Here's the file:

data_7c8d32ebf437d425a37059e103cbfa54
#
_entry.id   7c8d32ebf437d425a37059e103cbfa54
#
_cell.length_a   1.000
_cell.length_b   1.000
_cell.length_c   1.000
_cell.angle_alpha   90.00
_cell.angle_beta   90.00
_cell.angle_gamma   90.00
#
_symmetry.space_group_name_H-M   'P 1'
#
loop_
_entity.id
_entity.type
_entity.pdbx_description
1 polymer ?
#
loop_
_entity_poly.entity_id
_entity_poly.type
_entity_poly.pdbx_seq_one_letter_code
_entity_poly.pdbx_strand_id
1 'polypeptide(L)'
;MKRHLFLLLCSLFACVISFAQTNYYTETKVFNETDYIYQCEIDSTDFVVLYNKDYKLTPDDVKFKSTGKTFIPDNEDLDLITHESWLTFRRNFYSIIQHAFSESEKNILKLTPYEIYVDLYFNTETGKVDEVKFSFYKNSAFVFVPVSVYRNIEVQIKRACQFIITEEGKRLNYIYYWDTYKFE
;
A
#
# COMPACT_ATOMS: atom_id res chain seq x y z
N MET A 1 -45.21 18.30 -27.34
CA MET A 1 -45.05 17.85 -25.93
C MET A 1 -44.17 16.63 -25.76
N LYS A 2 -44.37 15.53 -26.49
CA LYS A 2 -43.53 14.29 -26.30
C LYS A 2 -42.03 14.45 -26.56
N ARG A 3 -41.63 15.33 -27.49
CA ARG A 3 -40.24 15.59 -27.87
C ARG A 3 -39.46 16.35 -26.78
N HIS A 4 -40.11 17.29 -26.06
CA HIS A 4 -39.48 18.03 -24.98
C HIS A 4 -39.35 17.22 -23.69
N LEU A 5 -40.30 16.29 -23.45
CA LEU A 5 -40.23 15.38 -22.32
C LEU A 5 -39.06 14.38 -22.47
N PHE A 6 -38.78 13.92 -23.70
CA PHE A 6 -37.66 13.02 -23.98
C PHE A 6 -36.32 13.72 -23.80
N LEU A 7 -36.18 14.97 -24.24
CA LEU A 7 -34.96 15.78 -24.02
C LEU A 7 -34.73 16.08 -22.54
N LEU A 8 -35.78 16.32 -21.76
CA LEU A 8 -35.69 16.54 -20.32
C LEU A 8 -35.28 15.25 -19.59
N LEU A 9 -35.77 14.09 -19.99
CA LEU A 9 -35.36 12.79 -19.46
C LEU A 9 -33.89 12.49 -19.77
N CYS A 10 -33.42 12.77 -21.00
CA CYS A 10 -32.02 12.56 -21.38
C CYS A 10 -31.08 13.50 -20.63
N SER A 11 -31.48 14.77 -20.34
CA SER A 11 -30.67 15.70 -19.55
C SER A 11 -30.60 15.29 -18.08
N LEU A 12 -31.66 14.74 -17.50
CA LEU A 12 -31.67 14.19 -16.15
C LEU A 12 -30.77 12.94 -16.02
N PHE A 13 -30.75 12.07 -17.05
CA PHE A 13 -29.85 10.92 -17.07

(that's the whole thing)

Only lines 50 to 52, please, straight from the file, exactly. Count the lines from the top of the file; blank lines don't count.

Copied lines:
CA LEU A 7 -34.96 15.78 -24.02
C LEU A 7 -34.73 16.08 -22.54
N LEU A 8 -35.78 16.32 -21.76